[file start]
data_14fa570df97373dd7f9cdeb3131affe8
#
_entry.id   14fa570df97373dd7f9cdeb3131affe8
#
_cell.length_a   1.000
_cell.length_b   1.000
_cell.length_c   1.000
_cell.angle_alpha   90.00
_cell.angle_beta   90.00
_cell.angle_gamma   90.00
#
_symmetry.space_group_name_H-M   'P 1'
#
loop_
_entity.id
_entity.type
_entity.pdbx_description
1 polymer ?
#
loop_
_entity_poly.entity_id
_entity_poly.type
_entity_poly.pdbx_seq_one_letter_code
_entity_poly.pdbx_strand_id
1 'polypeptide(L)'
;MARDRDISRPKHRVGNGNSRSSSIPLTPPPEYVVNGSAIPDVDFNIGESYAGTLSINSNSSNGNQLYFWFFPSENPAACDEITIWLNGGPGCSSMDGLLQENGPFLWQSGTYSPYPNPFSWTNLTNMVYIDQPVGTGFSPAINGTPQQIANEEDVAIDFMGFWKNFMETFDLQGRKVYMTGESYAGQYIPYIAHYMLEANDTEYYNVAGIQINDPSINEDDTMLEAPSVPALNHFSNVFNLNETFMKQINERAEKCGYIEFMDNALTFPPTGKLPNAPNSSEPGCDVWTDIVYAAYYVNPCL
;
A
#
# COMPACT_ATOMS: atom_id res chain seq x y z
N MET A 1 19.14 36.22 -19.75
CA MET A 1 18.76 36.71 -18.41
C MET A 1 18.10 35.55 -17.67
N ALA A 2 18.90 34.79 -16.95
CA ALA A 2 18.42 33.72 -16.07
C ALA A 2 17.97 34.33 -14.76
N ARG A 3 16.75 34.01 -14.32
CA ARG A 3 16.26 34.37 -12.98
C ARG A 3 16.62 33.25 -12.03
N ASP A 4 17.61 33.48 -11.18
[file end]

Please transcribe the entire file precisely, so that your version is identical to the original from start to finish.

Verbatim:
data_14fa570df97373dd7f9cdeb3131affe8
#
_entry.id   14fa570df97373dd7f9cdeb3131affe8
#
_cell.length_a   1.000
_cell.length_b   1.000
_cell.length_c   1.000
_cell.angle_alpha   90.00
_cell.angle_beta   90.00
_cell.angle_gamma   90.00
#
_symmetry.space_group_name_H-M   'P 1'
#
loop_
_entity.id
_entity.type
_entity.pdbx_description
1 polymer ?
#
loop_
_entity_poly.entity_id
_entity_poly.type
_entity_poly.pdbx_seq_one_letter_code
_entity_poly.pdbx_strand_id
1 'polypeptide(L)'
;MARDRDISRPKHRVGNGNSRSSSIPLTPPPEYVVNGSAIPDVDFNIGESYAGTLSINSNSSNGNQLYFWFFPSENPAACDEITIWLNGGPGCSSMDGLLQENGPFLWQSGTYSPYPNPFSWTNLTNMVYIDQPVGTGFSPAINGTPQQIANEEDVAIDFMGFWKNFMETFDLQGRKVYMTGESYAGQYIPYIAHYMLEANDTEYYNVAGIQINDPSINEDDTMLEAPSVPALNHFSNVFNLNETFMKQINERAEKCGYIEFMDNALTFPPTGKLPNAPNSSEPGCDVWTDIVYAAYYVNPCL
;
A
#
# COMPACT_ATOMS: atom_id res chain seq x y z
N MET A 1 19.14 36.22 -19.75
CA MET A 1 18.76 36.71 -18.41
C MET A 1 18.10 35.55 -17.67
N ALA A 2 18.90 34.79 -16.95
CA ALA A 2 18.42 33.72 -16.07
C ALA A 2 17.97 34.33 -14.76
N ARG A 3 16.75 34.01 -14.32
CA ARG A 3 16.26 34.37 -12.98
C ARG A 3 16.62 33.25 -12.03
N ASP A 4 17.61 33.48 -11.18